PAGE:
Just Keep Swimming: The Diving Paradox in Football
Late in their crucial knockout game against Mexico, Neymar took a tumble out of bounds. Seated with the ball between his ankles, Mexico’s Miguel Layun – seeking to push Mexico’s run of momentum - rushed in to grab the ball and as he did so, stepped the end of his boot on Neymar’s ankle. Neymar didn’t act like he’d been shot so much as his foot had been detached at the ankle. Play was halted for several minutes. Neymar appeared anguished, looking like a man lost and begging of his Lord and saviour, “Why me?”
The Brazilian superstar pulled a similar piece of theatrics in the group stage against Costa Rica, too. 85 minutes into a scoreless game against Costa Rica, Neymar burst into the box. He made a quick juke to his left then shimmied back and as the defender fell off balance, he brushed the Brazilian’s waist. Neymar comically threw his arms out to the side, opened his mouth wide in shock, and began a slow, tragic fall backwards to the ground. While the initially penalty awarded was rescinded (VAR works? It works!), the performance did not go unnoticed by fans.
For the World Cup transients who jumped into to the sport only for the biggest tournament in the world, this seems an abomination. Neymar dives and embellishes. He is soft and, worse yet, is a cheater. Any sport that allowed plays like that to happen and players like that to thrive must be the worst sport ever.
Rest assured, diehard football fans are probably more aggrieved than you. It doesn’t make them proud. But they don’t turn away. Football fans recognize, as any fan does of their sport, how to contextualize the madness. Theatrics in football are ugly, yes, but they are also not as common as it its critics would try to convince you.
Neymar is simply playing the game.
The subtleties of going to ground are easily missed on television. It’s much easier to see when you’re down on the field or in the thick of it. How can you know just how well Tom Brady can use his eyes to look off defenders if you’ve never been baited by a quarterback yourself? How can you know just how incredible Sidney Crosby is at powering to the net if you’ve never tried to close-off a forward cutting to the net? How can you know what kind of contact in football results in a player going down?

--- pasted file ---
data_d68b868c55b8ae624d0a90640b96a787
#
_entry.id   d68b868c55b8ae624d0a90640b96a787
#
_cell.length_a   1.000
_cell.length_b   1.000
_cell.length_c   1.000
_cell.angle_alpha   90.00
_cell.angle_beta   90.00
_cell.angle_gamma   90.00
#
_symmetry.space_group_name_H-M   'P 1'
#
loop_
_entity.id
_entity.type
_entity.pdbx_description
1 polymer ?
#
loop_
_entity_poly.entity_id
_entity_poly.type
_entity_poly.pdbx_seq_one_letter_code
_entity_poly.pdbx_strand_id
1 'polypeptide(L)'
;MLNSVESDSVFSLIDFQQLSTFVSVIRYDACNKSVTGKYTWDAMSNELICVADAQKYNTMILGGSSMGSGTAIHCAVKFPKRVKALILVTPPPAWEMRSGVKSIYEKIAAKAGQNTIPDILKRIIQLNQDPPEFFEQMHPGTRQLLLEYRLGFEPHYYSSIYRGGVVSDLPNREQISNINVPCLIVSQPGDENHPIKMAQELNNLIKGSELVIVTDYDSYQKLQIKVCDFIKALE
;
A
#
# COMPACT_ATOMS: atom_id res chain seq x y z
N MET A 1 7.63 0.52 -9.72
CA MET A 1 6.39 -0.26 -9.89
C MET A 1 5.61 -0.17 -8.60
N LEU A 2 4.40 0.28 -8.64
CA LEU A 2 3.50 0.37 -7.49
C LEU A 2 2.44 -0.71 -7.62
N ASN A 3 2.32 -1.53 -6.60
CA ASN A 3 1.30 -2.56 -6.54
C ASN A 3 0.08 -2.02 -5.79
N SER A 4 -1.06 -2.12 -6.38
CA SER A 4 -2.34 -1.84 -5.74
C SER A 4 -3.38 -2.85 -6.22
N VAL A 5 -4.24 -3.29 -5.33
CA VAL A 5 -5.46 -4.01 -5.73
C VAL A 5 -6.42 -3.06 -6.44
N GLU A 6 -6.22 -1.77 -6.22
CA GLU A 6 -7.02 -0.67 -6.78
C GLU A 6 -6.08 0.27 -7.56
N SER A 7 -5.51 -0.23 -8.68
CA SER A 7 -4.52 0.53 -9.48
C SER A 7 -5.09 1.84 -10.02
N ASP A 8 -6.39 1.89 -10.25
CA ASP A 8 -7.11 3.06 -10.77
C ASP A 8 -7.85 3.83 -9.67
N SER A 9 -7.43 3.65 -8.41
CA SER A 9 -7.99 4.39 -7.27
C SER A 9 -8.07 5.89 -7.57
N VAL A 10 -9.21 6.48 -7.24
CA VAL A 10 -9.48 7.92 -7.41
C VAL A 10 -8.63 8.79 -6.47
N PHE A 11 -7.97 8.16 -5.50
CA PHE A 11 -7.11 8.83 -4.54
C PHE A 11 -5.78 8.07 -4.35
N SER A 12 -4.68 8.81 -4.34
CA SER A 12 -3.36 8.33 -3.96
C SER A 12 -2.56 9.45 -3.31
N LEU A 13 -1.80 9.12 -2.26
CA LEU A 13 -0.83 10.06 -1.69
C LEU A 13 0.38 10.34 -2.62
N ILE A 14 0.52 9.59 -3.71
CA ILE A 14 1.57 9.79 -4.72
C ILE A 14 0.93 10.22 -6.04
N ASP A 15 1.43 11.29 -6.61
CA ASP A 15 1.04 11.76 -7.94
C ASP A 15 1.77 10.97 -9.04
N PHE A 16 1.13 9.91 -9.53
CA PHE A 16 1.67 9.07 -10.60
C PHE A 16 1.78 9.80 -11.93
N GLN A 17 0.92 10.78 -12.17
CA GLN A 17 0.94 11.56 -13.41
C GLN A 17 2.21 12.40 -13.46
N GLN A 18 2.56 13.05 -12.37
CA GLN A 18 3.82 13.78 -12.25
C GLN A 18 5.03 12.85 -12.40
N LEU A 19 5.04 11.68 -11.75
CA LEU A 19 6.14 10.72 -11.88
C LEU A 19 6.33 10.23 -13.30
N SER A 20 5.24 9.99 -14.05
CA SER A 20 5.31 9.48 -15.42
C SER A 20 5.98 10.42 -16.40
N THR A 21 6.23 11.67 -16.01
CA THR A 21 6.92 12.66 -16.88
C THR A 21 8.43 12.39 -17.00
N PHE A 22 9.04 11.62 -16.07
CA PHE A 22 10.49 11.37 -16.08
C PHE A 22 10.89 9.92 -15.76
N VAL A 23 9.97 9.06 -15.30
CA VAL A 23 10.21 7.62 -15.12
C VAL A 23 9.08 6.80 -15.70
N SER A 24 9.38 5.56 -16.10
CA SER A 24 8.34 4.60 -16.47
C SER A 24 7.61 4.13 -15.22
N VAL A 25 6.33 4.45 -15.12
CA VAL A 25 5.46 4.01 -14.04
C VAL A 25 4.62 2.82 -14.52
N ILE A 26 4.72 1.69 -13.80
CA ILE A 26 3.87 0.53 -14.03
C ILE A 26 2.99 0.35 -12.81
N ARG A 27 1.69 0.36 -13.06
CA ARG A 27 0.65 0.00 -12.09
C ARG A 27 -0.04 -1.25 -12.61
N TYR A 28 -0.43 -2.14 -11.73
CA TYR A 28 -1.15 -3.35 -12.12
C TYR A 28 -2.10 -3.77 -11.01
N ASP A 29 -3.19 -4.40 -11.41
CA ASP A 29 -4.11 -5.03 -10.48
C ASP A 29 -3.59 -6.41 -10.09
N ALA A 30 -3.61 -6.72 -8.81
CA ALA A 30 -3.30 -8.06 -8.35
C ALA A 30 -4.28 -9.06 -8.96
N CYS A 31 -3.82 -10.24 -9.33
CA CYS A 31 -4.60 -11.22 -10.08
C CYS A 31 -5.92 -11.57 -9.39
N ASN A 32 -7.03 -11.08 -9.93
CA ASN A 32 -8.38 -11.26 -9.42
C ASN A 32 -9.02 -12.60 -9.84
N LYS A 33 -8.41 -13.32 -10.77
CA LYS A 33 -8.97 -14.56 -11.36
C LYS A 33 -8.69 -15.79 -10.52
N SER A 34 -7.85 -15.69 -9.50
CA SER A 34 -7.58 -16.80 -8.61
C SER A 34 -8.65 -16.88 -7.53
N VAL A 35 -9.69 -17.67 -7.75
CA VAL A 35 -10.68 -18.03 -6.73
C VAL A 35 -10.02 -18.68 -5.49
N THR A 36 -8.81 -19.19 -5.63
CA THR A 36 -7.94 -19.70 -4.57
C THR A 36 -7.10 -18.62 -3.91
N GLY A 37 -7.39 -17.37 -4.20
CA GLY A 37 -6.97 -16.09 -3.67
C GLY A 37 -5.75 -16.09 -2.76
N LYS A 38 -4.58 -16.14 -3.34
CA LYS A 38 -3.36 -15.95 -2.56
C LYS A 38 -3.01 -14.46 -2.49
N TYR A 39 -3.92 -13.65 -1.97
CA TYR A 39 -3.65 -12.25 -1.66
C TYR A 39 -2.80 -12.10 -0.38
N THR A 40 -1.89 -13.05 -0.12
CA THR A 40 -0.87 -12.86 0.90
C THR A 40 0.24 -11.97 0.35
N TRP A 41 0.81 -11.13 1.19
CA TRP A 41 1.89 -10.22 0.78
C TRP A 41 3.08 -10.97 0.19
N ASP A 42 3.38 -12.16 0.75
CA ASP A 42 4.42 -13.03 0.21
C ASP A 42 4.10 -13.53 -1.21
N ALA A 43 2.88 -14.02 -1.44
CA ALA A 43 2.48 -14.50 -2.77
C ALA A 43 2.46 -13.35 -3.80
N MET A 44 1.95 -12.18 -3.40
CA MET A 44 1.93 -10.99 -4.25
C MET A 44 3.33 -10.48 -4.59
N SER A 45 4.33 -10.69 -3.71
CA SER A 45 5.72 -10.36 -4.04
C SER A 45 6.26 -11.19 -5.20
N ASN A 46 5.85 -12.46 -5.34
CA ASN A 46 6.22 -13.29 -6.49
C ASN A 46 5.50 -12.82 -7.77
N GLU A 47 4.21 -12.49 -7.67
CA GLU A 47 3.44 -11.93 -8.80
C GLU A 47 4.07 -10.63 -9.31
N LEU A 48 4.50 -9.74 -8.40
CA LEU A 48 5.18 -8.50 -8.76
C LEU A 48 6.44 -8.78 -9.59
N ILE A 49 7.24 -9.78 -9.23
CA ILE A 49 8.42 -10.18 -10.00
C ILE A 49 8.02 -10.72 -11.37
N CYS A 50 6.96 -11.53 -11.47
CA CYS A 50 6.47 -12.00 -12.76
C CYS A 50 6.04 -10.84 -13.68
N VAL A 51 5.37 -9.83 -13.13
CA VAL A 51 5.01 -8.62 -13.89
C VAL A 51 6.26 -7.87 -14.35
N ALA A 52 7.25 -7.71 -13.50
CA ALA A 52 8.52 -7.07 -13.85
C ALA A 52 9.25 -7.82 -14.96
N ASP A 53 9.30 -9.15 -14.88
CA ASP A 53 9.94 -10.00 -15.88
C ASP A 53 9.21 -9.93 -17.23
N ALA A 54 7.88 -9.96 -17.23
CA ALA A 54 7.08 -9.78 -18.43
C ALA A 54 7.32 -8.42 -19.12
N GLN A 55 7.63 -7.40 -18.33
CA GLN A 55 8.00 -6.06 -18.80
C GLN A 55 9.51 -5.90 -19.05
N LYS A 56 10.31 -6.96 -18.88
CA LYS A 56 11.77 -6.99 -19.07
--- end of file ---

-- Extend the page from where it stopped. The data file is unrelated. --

A first lesson in contact sports: getting stepped on hurts. Especially in football. The cleats are the lightest on the market and offer next to no protection. And those studs on the bottom? Studs are sharp and pointy. They crack nails and gouge skin. Studs don’t feel good when pressed down under 180 pounds of sprinting, kicking human.
You know what makes cleats even more hazardous? The target that rolls around on the ground is conveniently level with a very, very tender area: your legs. The toes are the tiniest bones in the body and break easily. Your ankles have an exposed bone - on both sides. The knees and shins have as much protection from skin as you get from a t-shirt. And have you seen the shinpads these days? They offer as much coverage as a pillow does a model in a Maxim centerfold.
Combining those elements with a game that integrates more sudden changes in direction and speeds than any sport is a recipe for some stingers. All it takes is one poorly timed challenge by a defender and their cleats are sniping at your Achilles, like running a forest trail clogged with branches.
Ok, fine, but what about all the rolling around on the ground, you say?
In other sports played on grass that make contact an objective, like rugby or American football, the style of running prioritizes preparing for contact, squaring up your shoulder and dropping your center of gravity. All you have to focus on is contact. Footie is about getting passed your man, absent the expectation of a collision with a ball at your feet to worry about.
So do yourself a favor; go for a sprint then ask your buddy to hip check you right in stride. I doubt you stay up. In football, you almost never have two feet squarely on the ground while in motion. Few players have the kind of balance and center of gravity (or play so close to the ground) as Lionel Messi.
Neymar’s theatrics as not typical to the sport. He is as practiced at it as his free kicks. But Neymar also has very good reasons: few players are fouled as often. Neymar’s game breaking ability goes part in parcel with the fouls he receives. Few players enjoy having a rainbow flick on them, so they lash out in frustration (hockey players should be able to relate) and foul him. Neymar’s ability to beat defenders off the dribble leads many to clutch, grab, or generally impede his progress. These are fouls. That he embellishes guarantees the call, right or wrong.
As we saw on Monday, though, this style is playing with fire. Embellish to get the call and eventually you lose the benefit of the doubt. Every time you go to ground, whether your ankle was snipped or a player pulled you off balance, you’re a diver. What was legitimate becomes illegitimate.
Football always has a handful of players trying to find the line and cross it. To place the blame over the antics of the most egregious violators on the whole sport is just a bit unfair. As unfair as Neymar throwing himself to the ground, looking for attention.